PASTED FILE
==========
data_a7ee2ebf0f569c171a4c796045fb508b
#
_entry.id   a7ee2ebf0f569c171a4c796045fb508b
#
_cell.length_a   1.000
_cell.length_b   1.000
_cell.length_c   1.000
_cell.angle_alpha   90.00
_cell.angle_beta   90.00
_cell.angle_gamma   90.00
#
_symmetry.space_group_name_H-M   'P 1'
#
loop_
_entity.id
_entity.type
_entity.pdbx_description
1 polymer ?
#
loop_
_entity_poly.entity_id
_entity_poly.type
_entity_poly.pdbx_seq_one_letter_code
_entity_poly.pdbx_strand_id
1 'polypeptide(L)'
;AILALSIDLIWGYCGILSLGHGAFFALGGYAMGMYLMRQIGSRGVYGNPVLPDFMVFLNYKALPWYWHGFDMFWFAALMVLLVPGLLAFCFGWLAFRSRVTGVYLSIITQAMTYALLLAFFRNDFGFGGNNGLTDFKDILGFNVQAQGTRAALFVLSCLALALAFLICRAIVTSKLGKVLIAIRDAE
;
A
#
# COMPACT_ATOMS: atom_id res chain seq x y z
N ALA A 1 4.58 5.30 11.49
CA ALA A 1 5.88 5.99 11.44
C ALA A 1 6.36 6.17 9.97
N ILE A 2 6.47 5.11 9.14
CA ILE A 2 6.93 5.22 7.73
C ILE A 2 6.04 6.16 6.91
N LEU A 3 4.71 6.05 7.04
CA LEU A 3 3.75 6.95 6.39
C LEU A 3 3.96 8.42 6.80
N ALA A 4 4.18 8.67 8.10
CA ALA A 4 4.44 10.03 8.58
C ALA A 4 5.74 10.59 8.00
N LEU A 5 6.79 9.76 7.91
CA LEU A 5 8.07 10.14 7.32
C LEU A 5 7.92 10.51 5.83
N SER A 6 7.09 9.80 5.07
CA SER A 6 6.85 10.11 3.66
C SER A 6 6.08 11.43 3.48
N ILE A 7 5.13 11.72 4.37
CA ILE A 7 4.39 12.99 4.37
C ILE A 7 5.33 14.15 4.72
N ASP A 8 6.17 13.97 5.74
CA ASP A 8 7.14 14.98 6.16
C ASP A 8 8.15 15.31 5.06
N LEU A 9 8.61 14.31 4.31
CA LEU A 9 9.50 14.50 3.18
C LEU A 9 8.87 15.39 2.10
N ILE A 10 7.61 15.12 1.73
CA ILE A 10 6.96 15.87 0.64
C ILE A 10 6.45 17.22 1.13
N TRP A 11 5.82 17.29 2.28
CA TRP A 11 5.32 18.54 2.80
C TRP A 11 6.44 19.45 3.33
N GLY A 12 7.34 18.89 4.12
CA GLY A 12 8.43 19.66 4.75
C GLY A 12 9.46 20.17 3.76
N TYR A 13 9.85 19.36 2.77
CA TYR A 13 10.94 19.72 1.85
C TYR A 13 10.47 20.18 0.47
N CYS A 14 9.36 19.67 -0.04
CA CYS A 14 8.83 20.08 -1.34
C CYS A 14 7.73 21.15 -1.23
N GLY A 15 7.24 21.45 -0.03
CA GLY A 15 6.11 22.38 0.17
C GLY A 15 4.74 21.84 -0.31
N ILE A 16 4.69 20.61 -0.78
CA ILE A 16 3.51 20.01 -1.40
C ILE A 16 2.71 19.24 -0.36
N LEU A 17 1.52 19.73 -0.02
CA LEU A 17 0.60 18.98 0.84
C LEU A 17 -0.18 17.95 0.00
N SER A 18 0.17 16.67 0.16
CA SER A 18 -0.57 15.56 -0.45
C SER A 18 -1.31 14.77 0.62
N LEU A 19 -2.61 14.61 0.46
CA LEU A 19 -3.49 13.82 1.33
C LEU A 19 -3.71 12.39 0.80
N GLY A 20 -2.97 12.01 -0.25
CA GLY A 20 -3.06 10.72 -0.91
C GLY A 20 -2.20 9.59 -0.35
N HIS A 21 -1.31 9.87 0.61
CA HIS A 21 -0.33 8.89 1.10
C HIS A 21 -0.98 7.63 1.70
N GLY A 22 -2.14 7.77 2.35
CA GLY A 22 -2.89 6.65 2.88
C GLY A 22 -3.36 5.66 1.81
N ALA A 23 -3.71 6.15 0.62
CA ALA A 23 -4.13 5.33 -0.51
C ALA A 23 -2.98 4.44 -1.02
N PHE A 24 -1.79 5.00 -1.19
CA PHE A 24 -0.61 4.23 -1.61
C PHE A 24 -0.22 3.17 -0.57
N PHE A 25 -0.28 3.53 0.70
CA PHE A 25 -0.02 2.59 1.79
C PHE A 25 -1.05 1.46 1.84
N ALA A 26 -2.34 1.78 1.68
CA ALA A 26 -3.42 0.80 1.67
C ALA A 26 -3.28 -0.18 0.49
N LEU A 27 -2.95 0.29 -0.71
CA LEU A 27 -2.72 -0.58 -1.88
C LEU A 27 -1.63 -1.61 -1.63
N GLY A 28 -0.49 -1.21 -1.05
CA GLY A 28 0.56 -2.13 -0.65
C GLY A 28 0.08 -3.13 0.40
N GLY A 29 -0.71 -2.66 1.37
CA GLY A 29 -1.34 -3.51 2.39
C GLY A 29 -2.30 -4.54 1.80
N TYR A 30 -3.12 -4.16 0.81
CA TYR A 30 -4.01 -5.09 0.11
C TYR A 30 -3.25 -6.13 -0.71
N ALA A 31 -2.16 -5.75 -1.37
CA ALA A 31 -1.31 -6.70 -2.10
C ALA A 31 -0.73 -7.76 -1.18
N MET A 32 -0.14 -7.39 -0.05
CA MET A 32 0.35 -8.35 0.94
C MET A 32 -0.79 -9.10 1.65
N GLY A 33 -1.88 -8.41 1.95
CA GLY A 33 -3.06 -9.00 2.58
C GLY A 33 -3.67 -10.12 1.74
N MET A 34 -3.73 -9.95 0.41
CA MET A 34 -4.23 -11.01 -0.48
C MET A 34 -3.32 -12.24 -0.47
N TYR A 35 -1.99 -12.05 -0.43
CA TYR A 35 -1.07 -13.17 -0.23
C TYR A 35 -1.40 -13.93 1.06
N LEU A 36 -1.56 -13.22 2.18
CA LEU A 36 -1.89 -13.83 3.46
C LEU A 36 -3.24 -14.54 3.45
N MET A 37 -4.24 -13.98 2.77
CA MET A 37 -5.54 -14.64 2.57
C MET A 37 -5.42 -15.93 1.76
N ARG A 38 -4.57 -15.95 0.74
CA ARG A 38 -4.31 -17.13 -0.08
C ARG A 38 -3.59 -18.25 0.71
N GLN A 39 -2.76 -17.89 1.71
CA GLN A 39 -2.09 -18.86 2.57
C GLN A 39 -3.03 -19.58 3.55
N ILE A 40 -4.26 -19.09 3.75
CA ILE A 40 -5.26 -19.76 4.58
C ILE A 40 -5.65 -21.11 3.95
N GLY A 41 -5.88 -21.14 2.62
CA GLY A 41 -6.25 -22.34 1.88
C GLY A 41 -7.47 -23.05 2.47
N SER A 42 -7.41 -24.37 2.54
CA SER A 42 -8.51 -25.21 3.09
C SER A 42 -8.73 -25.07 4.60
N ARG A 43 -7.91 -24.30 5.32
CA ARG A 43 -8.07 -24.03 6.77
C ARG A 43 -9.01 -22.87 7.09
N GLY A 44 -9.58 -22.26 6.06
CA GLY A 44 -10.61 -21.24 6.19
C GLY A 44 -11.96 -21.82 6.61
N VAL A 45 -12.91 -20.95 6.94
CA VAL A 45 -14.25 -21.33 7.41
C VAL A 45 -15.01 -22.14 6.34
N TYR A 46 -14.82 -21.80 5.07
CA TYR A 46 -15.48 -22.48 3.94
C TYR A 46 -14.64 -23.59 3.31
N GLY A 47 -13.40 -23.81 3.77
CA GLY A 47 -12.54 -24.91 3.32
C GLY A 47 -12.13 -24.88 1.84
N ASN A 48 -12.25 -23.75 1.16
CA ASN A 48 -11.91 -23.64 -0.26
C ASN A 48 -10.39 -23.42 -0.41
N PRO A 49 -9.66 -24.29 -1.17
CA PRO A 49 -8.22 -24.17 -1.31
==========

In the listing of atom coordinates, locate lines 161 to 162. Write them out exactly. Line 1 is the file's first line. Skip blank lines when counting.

CA GLY A 44 -10.61 -21.24 6.19
C GLY A 44 -11.96 -21.82 6.61